During the late 70’s, supply chain management application software vendors had to decide whether they would stay with a portfolio of separate software applications product lines (e.g. production planning and execution, warehouse management, logistics, parts
purchasing, inventory control, product distribution, order tracking, etc) or merge them into an integrated multi-module software system. The latter option was chosen, which eventually opened up the era of the materials requirement planning (MRP) systems. MRP,
in turn, evolved in the late 80’s into enterprise resource planning (ERP) systems. Players like SAP, Oracle, JD Edwards, Baan, and Peoplesoft, expanded the footprint of the MRP and moved from co-ordination of manufacturing processes to the integration of enterprise-wide
backend financial applications and human resources processes (e.g. finance, accounting, accounts payables (A/P), accounts receivables (A/R), HR, etc) to provide a complete solution to a company for managing their inventory, cash and people resources.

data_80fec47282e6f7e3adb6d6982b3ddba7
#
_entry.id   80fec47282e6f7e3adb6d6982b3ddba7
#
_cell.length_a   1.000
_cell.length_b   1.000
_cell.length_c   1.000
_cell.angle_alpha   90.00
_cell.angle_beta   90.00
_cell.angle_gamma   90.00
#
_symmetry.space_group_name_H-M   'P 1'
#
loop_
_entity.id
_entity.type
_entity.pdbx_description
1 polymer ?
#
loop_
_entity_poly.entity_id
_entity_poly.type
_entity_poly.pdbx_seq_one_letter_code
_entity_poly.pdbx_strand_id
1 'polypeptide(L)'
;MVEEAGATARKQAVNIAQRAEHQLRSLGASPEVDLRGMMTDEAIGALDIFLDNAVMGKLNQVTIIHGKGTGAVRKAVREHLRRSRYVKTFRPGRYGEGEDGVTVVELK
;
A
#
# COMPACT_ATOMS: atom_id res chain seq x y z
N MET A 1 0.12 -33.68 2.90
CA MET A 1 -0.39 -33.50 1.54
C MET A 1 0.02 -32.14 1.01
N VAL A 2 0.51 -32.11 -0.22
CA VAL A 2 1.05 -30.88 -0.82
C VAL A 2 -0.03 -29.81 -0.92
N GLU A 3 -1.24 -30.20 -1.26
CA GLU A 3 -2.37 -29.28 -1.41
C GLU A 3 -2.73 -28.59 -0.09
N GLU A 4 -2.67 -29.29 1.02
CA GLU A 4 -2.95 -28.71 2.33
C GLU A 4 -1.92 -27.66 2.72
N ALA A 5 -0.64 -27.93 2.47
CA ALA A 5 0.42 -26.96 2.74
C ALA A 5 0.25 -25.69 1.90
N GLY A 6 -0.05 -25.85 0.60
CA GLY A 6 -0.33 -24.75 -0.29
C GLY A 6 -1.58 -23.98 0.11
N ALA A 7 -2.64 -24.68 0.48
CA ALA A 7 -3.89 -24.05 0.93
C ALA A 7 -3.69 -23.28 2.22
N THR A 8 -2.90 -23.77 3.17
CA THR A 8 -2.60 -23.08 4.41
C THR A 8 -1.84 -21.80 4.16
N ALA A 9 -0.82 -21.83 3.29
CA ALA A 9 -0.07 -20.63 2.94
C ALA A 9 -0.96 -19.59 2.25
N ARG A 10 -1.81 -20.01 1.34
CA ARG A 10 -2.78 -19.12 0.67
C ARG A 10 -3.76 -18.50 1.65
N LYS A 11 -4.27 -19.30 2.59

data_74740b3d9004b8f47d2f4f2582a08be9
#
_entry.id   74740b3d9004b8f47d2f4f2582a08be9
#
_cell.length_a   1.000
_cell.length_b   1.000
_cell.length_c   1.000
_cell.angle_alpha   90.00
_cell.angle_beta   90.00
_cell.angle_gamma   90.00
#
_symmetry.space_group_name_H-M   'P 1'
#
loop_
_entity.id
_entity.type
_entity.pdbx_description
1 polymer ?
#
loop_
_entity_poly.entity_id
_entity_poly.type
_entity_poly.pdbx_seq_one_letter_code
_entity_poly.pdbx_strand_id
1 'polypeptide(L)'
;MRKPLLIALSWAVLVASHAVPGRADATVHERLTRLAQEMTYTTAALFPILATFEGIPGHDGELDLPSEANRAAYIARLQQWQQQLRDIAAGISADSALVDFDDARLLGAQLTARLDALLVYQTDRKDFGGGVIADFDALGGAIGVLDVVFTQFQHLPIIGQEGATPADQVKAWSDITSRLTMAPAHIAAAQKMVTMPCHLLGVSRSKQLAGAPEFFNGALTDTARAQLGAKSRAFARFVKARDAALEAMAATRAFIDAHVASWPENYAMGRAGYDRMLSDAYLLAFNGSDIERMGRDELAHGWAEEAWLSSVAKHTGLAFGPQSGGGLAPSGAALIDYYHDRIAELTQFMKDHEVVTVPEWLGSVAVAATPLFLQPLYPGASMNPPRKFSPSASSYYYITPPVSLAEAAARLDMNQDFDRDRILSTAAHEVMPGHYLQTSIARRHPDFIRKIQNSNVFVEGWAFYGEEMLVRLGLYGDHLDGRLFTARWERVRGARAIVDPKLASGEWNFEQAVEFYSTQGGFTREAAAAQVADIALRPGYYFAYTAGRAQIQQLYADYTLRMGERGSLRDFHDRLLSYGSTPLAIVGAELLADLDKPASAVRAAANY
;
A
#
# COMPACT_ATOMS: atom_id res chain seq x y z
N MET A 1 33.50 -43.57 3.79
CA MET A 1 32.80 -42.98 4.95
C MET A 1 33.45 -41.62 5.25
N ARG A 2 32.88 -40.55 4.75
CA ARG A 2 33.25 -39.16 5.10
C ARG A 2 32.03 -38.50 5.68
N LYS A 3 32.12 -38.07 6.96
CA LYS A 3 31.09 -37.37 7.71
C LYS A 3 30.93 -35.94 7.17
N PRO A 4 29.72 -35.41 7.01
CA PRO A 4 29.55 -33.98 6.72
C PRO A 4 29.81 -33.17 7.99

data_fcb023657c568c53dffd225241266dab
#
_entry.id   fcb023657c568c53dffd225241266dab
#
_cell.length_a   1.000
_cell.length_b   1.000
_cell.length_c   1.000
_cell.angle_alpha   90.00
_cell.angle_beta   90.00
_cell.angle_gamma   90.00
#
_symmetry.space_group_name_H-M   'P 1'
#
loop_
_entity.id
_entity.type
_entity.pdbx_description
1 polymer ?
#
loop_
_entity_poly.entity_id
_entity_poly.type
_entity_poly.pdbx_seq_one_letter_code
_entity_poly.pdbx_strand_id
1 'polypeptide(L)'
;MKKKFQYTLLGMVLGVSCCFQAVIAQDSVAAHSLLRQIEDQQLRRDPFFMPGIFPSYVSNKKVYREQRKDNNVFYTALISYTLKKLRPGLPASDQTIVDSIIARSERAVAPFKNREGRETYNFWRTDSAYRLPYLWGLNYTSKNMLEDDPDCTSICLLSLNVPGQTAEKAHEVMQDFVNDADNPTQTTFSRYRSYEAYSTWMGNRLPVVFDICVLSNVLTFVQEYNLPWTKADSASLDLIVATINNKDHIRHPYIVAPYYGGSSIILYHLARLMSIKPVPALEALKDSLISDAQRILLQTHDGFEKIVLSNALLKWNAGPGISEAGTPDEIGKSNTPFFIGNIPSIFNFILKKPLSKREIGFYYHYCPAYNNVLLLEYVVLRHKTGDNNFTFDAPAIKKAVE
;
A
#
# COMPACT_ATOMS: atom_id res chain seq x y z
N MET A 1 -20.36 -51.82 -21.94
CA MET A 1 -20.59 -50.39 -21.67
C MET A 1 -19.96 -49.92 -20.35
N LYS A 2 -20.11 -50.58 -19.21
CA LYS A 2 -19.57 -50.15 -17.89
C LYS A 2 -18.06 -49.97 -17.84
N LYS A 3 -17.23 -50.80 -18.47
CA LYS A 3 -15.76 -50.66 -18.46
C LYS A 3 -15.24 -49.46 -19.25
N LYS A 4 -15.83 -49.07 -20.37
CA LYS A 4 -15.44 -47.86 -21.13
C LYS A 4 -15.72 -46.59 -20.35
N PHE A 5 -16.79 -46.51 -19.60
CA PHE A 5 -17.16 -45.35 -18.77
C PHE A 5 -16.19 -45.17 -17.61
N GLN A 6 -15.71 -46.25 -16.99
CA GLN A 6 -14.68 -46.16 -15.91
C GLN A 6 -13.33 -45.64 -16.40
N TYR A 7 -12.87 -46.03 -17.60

The decision criteria used to opt for MRP first and, subsequently, for ERP weighted the risks of operating in a competitive market and offering a piecemeal of separate software ‘verticals’. These risks entailed:
- Commoditisation, as a consequence of stiff competition on functionally restricted software applications.
- Loss of market share, due to the presence of ‘best-of-breed’ providers with more functionally rich, performing and ‘mission critical’ applications.
- Higher total cost of ownership (TCO) for the client, due to the subsequent (and inevitable) need to integrate the various originally separate software modules.